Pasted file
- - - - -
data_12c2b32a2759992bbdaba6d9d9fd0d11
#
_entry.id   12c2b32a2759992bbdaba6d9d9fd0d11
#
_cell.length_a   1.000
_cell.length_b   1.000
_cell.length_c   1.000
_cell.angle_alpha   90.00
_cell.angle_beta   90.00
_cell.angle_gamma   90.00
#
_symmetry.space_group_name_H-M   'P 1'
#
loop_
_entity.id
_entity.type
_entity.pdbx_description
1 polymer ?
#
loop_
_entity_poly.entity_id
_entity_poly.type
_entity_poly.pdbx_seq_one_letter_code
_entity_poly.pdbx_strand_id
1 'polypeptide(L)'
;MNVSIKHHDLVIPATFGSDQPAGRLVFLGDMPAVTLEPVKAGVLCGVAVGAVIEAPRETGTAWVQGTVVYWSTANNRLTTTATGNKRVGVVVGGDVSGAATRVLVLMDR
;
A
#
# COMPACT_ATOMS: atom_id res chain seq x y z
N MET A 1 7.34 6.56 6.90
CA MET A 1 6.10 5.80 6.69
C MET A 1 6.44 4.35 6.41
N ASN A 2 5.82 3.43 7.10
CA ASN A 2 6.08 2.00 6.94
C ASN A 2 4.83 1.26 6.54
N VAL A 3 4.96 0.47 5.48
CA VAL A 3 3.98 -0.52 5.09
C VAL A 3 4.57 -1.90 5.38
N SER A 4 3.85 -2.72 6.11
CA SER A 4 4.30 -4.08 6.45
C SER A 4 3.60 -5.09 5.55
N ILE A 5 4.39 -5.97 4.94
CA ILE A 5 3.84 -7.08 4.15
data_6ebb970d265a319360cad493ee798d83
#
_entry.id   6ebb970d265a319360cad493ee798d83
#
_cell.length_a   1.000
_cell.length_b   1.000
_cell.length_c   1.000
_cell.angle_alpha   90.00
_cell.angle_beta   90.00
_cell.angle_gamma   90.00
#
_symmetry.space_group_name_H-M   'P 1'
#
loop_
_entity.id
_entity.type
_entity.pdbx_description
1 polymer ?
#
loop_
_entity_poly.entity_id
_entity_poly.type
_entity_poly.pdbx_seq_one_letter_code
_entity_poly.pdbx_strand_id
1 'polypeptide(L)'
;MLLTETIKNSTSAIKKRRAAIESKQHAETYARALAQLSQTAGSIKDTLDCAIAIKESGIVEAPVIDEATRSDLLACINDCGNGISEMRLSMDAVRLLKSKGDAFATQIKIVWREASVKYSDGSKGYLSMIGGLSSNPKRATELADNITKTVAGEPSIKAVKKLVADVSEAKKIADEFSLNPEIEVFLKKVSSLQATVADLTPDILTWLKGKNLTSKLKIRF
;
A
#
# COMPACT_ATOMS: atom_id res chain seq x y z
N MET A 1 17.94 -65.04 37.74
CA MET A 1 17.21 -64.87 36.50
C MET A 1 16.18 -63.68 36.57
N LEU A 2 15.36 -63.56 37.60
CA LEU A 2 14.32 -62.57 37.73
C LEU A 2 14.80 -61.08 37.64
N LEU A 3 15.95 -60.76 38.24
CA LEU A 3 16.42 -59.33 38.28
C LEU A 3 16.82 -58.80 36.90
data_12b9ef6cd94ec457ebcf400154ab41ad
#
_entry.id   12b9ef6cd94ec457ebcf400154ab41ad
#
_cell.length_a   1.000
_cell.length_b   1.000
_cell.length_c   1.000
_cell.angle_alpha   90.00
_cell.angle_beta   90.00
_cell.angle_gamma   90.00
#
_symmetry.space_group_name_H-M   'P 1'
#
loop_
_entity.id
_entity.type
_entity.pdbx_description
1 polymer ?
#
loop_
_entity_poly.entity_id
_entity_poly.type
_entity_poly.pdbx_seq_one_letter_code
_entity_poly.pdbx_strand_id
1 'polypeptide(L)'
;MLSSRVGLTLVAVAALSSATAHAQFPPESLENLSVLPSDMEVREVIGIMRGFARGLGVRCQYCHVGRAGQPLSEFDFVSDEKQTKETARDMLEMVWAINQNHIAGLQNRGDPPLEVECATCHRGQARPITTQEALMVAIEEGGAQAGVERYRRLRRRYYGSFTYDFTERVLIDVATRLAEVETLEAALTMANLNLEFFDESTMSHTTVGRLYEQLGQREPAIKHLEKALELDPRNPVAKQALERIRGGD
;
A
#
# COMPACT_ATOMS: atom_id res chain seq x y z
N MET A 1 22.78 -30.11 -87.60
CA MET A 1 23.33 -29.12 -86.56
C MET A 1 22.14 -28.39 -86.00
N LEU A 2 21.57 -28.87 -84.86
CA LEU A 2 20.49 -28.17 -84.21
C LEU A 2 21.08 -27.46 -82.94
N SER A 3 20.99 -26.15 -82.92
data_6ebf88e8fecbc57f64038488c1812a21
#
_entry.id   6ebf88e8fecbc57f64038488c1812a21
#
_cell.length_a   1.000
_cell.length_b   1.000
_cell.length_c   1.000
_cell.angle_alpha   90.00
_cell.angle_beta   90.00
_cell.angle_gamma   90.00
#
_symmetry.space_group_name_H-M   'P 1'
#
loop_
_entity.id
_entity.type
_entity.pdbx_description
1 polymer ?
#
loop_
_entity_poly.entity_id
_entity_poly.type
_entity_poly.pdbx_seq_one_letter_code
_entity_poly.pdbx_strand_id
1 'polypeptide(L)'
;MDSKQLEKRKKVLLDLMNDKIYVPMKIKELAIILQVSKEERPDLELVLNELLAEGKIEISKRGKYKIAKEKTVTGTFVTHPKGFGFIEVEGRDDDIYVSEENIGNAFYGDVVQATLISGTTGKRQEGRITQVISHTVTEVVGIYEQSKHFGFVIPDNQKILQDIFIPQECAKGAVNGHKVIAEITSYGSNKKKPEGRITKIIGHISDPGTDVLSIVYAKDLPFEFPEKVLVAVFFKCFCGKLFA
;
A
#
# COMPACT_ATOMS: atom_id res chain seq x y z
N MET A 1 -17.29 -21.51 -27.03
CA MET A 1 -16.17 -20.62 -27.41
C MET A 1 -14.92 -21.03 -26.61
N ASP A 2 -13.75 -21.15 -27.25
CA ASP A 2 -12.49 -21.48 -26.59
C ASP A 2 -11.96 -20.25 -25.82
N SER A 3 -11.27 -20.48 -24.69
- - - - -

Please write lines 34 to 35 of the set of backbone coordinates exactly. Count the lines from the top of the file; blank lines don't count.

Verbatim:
N ASN A 2 5.82 3.43 7.10
CA ASN A 2 6.08 2.00 6.94